Trials are examining a "mix and match" approach which could mean those given the AstraZeneca jab receive a Pfizer booster, or vice versa.

Alternative vaccines which have yet to be authorised by regulators could also be included in the rollout. 

Under the plans, booster jabs will first be offered from September to those who were in the first four priority groups in the original rollout. 

This means all adults aged 70 years or over, residents of care homes for the elderly, frontline health and social care workers, and those aged 16 years and over who are immunosuppressed.

During the autumn and winter, the programme will then shift to all remaining adults over the age of 50, as well as anyone aged 16 and over with the kinds of health conditions, such as asthma, which make them eligible for flu jabs. 

Adult household contacts of immunosuppressed individuals, those who have a weakened immune system, will also be offered booster jabs at this stage. 

Officials said the final JCVI advice would be published before September and would take into account additional scientific data from ongoing trials and real-time surveillance of the effectiveness of the vaccines over time and emerging variants. 

Good evidence

The final advice could change from the interim advice as further data is analysed.

Sajid Javid, the Health and Social Care Secretary, said: "The phenomenal vaccine rollout has already saved tens of thousands of lives and prevented millions of infections, helping to wrestle back control of the pandemic and ease lockdown restrictions so we can return to normal as soon as possible.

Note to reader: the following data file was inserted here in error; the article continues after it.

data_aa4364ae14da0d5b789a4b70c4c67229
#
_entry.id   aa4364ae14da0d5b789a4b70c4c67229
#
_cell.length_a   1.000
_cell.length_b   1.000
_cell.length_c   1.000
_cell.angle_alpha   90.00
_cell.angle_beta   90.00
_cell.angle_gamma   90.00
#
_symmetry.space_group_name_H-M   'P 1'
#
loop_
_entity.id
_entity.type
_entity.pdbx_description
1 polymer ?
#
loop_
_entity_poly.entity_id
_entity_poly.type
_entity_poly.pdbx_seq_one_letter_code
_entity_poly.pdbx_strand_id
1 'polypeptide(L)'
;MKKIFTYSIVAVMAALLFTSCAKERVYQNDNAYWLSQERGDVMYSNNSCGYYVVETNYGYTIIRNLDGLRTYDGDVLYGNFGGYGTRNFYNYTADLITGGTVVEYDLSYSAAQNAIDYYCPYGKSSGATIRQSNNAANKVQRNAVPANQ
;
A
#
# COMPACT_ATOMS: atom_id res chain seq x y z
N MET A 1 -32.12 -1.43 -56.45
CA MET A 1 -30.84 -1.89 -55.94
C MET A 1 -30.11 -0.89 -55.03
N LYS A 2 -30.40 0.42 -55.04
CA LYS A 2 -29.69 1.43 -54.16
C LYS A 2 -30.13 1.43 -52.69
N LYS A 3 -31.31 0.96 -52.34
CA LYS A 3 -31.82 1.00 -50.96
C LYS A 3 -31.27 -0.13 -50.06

"We welcome this interim advice, which will help us ensure we are ready in our preparations for autumn. We look forward to receiving the committee’s final advice in due course.

“We need to learn to live with this virus. Our first Covid-19 vaccination programme is restoring freedom in this country, and our booster programme will protect this freedom.

"We are working with the NHS to make sure we can rapidly deliver this programme to maintain protection for people in the winter months."

Officials said there was good evidence that two doses of any Covid-19 vaccine would protect against severe disease for at least six months for most people, and said it may last longer in younger people. 

As most younger adults would receive their second Covid-19 vaccine dose in late summer, the benefits of booster vaccination in this group would be considered by the JCVI at a later time when more information was available, they said. 

Nadhim Zahawi, the Vaccines Minister, said: "Our Covid-19 vaccination programme has been a roaring success, with almost 85 per cent of adults across the UK receiving a first dose and more than 62 per cent getting both doses.

"We are now planning ahead to future-proof this progress and protect our most vulnerable from variants and flu ahead of the winter.

"Vaccines are the best way to stay on top of this virus and I urge everybody to take up the offer as soon as possible."